It makes him a fresh voice worth following and looks likely to relegate Mutharika’s archrival—MCP’s Chakwera, the fierce critic of the President whom he christened “a prince of thieves”—to the back of the queue as the clocks tick and chime towards 2019 Tripartite Elections.
To journalist and social commentator Idriss Ali Nassah, Chilima’s emergence pushes the leader of opposition in Parliament aside.
“Chakwera has failed to capitalise on several blunders by the DPP and Peter Mutharika. When things happen, he waits to be led. Instead of seizing the moment, he seems to take cue from civil society leaders, then he follows,” writes Nassah on Facebook.
He splits the difference:“With Chilima now contesting, Chakwera isn’t the fresh new face of politics anymore. That title is gone and, with it, potential votes.”
This brings into question Chakwera’s favourite coveted image as the people’s darling—a voice of voiceless and unheeded Malawians.
His voice in Parliament sends jitters to government elites he loves to accuse of uncurbed corruption. But his indecisiveness unsettles those who look up to him for alternatives.
This may well cost him the trust of the people facing the likelihood of switching to Chilima.
The Vice-President could be the major winner in all this.
Chakwera’s flip-flopping on issues of national importance reached a new low when his party backed a push to share some K4 billion, earlier assigned to legislators who shot down a bill for the president to be elected by over half of the voters, equally among all MPs. In no time, he turned around to criticise the distribution of the controversial payout he backed.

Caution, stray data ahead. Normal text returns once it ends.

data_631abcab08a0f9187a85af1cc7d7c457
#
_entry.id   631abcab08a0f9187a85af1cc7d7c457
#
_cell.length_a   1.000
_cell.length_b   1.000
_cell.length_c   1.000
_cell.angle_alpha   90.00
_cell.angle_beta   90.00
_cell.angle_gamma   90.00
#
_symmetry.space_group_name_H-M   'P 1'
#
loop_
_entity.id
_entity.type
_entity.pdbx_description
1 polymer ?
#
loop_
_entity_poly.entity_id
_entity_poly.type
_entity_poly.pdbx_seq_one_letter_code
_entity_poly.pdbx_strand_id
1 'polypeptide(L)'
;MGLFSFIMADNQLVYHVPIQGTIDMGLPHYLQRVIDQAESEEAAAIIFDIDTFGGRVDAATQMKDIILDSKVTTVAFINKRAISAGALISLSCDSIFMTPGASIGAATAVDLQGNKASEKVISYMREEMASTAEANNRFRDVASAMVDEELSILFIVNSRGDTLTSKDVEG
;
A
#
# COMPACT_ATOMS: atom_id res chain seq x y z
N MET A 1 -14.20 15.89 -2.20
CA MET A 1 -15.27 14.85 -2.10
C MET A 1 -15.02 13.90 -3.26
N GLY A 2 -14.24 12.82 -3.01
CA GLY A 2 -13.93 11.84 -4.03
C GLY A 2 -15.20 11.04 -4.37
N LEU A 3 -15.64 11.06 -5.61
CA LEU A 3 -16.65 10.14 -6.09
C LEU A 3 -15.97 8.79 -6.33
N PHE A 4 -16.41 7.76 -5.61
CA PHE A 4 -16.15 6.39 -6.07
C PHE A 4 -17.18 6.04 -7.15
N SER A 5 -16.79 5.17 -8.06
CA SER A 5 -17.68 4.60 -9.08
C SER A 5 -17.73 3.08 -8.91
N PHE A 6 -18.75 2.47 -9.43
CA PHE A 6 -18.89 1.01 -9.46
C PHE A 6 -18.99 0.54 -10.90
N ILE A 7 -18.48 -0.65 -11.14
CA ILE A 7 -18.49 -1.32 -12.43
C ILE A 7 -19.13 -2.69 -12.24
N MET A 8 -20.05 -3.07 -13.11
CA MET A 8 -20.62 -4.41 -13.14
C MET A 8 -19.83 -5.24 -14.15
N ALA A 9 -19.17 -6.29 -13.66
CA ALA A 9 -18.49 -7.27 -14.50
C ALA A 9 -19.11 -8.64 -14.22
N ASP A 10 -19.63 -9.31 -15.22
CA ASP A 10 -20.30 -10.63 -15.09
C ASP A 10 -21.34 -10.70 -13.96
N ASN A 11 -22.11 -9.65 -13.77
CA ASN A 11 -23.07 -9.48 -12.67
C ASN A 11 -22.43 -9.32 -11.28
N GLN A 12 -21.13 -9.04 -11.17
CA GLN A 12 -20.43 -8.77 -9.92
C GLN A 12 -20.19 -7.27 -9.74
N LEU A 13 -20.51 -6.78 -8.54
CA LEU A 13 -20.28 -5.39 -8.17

This political posture may benefit Chilima, who appeared at Masintha with State security and boldly admonished corruption in a regime he is a part of.
The Vice-President has civil service experience having championed the Public Sector Reform Programme and Department of Disaster Management Affairs.
This provides a launch pad for his raid to foil Mutharika’s re-election.
Chilima has vowed to expose corrupt minds in power weeks after a leaked dossier from the Anti-Corruption Bureau (ACB) implicated the President for allegedly benefitting K145 million from a shady deal to supply food to Malawi Police Service.
Mentioning no names in his rhetoric, the Vice-President wondered how politicians who had nothing four years ago became millionaires overnight.
Periodically, he left the murmuring crowd to fill the blanks—forging an instant connection with his audience.
The man, said to have rigged the 2014 elections which MCP still disputes, kept mum on this. However, he reinforced the speculation when he urged the governing party not to dare rig the elections.
“Machine-anuwo ngati mukuti mubera chisankho mwauponda [if you think you will rig elections using the spy machine, you are wasting your time],” said Chilima.
MCP’s reaction to this was instant.
“Let SKC tell Malawians how the votes were rigged in 2014 and who masterminded the tricks; also how the DPP is planning to rig the 2019 polls. Malawians will want to know the whole truth about everything our second citizen is aware of so that they know who to vote for in 2019,” said MCP spokesperson the Reverend Maurice Munthali.
He reckons the more Chilima exposes the rot in government, the higher the MCP’s chances of winning the presidency 24 years after its founding leader Kamuzu Banda lost it to Muluzi in 1994.
Like Chakwera in 2014, the Vice-President may have become the people’s person but the real test of his agenda for change is a game of numbers decided on the polling day. How the self-styled anti-corruption crusader turns the numbers into votes will determine his rise or fall.
Extra reporting by James Chavula